I agree with Houston fans that Ed Wade is not a great general manager. Probably my biggest beef with him is the way they handled Berkman. From what I know of the situation, basically, they traded him when his value could not have been lower last year (which is dumb) and then when he expressed interest in returning to Houston in the offseason the Astros kind of blew him off (which is sad). But I really don’t like Dave Dombrowski either. Granted, the Tigers have been pretty much a .500 team the last few years, but what has been holding them back are some of the idiotic moves that DD has made the last couple of years:
– Trading Jair Jurrjens for Edgar Renteria before 2008 season. This wasn’t a great trade at the time and has become unspeakable horrible this year.
– Dontrelle Willis. The problem wasn’t trading for Willis, because the Tigers had to take him as part of the Miguel Cabrera trade. The problem was giving him a three year, $29 million extension before he had even thrown a pitch despite his coming off three straight years of decline. This was a complete and unmitigated disaster.
– Brandon Inge and Nate Robertson. After the Tigers great 2006 world series run, DD decided to go out handing out Christmas presents, in the form of a four-year $24 million contract for Brandon Inge and a three-year $21 million deal for Nate Robertson the year after. That’s $74 million bucks from a mid-market team for a pile of stinking crap.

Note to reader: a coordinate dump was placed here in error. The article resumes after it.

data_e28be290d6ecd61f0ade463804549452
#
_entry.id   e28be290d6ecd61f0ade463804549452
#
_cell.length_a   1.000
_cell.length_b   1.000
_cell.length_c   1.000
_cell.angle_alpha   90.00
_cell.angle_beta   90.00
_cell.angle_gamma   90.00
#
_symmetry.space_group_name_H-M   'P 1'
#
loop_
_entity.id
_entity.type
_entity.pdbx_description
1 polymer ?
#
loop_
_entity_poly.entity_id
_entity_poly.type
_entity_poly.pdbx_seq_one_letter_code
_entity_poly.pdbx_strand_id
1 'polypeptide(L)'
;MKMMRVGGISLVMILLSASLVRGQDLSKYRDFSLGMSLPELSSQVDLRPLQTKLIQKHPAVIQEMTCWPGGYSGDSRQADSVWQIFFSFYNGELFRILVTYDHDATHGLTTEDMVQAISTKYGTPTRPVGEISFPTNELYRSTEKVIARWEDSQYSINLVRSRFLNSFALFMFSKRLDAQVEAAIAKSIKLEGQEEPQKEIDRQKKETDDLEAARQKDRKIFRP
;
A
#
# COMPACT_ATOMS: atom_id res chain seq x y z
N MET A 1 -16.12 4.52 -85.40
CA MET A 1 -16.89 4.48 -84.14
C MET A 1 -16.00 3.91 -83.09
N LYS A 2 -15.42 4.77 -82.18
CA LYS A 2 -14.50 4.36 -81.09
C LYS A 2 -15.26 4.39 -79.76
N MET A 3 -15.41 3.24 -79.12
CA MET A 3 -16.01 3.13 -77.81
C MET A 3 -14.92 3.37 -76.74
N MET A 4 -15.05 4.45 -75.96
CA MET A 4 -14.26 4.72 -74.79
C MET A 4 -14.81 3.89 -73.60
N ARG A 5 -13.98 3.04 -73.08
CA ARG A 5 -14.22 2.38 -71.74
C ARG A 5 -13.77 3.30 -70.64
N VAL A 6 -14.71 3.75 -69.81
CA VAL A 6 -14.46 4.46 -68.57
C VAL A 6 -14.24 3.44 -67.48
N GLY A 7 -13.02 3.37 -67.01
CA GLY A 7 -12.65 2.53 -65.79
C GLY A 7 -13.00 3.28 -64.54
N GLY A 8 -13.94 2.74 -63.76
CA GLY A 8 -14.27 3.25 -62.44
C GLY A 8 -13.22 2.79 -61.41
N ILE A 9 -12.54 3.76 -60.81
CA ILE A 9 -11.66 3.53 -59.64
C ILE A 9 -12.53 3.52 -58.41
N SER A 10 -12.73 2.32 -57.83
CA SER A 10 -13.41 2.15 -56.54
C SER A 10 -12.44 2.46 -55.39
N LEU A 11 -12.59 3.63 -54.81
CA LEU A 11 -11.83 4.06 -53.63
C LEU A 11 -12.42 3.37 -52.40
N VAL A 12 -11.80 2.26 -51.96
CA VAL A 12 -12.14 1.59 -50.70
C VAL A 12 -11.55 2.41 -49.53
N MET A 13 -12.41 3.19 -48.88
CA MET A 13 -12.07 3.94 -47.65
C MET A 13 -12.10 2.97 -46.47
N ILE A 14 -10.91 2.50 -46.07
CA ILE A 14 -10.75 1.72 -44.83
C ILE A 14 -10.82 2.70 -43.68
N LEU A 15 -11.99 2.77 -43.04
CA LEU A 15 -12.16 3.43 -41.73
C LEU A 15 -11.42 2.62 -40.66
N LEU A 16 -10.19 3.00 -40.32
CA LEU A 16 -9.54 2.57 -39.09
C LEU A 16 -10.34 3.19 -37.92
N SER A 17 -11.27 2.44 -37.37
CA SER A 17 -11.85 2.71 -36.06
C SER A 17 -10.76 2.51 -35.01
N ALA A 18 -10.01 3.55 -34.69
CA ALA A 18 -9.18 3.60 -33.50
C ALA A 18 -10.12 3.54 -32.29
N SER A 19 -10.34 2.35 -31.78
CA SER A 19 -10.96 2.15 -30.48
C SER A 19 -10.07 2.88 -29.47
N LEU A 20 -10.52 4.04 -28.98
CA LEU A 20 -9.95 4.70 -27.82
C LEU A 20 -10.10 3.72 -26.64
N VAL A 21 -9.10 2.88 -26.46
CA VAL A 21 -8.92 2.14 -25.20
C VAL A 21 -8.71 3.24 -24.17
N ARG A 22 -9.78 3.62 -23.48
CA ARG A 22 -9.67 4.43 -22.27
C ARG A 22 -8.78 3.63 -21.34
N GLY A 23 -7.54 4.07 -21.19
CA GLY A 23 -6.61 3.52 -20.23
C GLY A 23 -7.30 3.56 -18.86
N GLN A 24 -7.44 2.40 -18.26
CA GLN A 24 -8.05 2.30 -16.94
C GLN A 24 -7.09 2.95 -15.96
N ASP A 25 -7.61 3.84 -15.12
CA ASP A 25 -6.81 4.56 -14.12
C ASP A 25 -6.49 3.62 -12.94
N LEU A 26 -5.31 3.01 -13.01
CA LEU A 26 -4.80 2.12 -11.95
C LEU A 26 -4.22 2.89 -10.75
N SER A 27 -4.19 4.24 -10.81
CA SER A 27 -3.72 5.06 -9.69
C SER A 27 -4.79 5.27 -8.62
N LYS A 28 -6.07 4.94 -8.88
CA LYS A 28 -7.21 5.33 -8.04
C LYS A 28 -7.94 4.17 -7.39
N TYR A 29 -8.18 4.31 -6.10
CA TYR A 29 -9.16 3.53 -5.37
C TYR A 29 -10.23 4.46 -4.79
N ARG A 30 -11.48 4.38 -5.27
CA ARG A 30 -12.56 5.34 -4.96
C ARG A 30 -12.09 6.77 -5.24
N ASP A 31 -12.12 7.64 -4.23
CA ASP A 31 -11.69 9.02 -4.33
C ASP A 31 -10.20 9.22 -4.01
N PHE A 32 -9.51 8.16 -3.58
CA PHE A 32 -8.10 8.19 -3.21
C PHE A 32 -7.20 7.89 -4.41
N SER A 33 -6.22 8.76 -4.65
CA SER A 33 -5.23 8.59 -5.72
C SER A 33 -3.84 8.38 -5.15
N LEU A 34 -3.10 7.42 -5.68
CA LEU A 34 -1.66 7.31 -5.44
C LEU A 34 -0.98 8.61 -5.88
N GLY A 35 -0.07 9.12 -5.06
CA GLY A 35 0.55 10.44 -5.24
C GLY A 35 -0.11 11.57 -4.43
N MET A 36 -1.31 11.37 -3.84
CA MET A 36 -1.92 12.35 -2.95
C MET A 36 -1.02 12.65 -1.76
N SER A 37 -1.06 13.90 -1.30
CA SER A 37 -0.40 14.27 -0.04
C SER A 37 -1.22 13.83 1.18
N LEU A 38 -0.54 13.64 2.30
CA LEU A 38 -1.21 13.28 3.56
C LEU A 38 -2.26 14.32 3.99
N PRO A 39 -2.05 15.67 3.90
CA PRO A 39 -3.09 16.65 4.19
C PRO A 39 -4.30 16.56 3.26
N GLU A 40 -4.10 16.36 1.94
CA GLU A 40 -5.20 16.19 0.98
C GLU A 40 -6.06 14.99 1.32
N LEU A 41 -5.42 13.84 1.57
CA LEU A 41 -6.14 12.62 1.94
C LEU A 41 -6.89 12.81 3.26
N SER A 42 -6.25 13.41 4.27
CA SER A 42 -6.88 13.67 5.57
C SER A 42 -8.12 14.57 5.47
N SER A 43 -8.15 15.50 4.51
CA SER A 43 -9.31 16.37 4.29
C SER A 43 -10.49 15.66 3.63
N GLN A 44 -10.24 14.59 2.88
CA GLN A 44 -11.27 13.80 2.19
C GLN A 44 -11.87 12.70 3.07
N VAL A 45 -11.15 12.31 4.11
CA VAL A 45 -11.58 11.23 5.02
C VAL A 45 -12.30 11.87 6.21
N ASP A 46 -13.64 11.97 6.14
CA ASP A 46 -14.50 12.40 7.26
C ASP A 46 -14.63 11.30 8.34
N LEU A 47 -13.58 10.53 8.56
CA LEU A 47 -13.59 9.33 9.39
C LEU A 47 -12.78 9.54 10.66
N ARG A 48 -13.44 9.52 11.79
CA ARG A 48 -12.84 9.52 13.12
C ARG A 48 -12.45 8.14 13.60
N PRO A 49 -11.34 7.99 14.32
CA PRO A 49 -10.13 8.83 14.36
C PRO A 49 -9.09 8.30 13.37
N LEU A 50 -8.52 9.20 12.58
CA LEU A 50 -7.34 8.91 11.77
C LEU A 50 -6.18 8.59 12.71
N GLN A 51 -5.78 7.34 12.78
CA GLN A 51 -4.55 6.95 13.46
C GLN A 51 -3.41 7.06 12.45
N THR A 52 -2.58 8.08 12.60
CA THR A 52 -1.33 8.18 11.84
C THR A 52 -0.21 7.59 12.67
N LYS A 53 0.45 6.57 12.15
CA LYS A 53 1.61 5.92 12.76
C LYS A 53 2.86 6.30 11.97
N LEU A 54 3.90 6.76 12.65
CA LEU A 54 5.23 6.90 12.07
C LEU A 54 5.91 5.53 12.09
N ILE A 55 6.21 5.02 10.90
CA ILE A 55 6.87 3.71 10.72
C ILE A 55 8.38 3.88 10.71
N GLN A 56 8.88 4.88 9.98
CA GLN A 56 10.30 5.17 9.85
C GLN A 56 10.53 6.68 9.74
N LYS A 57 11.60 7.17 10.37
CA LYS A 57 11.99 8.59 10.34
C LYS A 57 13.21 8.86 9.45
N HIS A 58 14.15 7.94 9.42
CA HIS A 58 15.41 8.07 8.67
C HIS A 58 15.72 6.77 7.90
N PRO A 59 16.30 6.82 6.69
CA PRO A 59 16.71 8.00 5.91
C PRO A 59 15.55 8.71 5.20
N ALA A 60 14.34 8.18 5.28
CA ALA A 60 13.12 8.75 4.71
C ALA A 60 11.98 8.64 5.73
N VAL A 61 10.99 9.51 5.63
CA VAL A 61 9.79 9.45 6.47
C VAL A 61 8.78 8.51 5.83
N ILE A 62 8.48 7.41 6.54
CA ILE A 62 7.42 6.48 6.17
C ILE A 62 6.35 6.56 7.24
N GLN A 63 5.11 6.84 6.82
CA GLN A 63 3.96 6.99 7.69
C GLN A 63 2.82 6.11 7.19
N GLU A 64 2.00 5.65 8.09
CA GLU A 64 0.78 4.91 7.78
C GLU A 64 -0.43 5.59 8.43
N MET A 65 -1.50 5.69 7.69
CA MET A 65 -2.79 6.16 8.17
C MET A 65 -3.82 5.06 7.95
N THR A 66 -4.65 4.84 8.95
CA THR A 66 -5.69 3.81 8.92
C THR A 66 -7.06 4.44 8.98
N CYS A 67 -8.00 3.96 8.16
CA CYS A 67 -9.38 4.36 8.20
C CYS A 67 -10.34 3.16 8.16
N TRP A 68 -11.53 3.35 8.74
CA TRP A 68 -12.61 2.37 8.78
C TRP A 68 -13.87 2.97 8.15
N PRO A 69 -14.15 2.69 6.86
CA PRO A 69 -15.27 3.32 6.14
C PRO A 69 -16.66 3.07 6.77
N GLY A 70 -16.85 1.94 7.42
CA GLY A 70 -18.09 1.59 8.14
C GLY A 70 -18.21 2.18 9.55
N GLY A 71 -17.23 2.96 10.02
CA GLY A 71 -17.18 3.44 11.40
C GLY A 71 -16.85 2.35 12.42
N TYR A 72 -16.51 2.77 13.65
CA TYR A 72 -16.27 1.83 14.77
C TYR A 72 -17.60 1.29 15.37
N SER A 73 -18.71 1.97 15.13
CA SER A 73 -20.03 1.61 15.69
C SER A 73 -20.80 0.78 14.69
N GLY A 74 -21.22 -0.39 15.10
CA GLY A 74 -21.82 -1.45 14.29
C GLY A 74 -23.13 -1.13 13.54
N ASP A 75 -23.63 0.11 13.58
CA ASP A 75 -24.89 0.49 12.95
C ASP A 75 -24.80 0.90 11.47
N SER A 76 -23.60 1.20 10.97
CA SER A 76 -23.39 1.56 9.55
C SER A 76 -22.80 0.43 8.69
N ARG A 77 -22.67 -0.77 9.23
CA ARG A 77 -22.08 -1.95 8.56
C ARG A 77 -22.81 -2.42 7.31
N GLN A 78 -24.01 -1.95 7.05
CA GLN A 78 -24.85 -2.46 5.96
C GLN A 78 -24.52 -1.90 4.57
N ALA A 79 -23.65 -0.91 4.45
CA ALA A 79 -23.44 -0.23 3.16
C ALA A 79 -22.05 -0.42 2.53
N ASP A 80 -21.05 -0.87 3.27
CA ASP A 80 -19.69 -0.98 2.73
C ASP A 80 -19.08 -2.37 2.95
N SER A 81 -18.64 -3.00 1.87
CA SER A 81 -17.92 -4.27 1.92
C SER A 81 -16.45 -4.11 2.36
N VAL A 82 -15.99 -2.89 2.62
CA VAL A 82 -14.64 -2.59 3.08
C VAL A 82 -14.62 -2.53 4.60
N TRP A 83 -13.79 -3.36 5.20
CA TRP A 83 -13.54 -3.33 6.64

– Trading Curtis Granderson for Austin Jackson and Phil Coke. This was actually a three-way trade, but this is what it boils down to. Now, the above bad contracts wouldn’t be so terrible, except for the fact that the Tigers were so cash-strapped by these terrible deals that they couldn’t afford to pay Granderson, and decided they needed to deal him. This was the absolute worst, because since they couldn’t trade any of their worthless players with expensive contracts, they had to trade one of their best players who also had a reasonable contract. Awful, just awful.
DD has always been a solid builder, able to spin veterans for prospects for cash-strapped teams. But he has not really learned how to sustain a contender or how to add finishing pieces to a team on the cusp. If DD had made the right moves after 2006, the Tigers would not still be looking for their first division championship since 1987. Gaw…..but you know what, at least we’re not the Astros.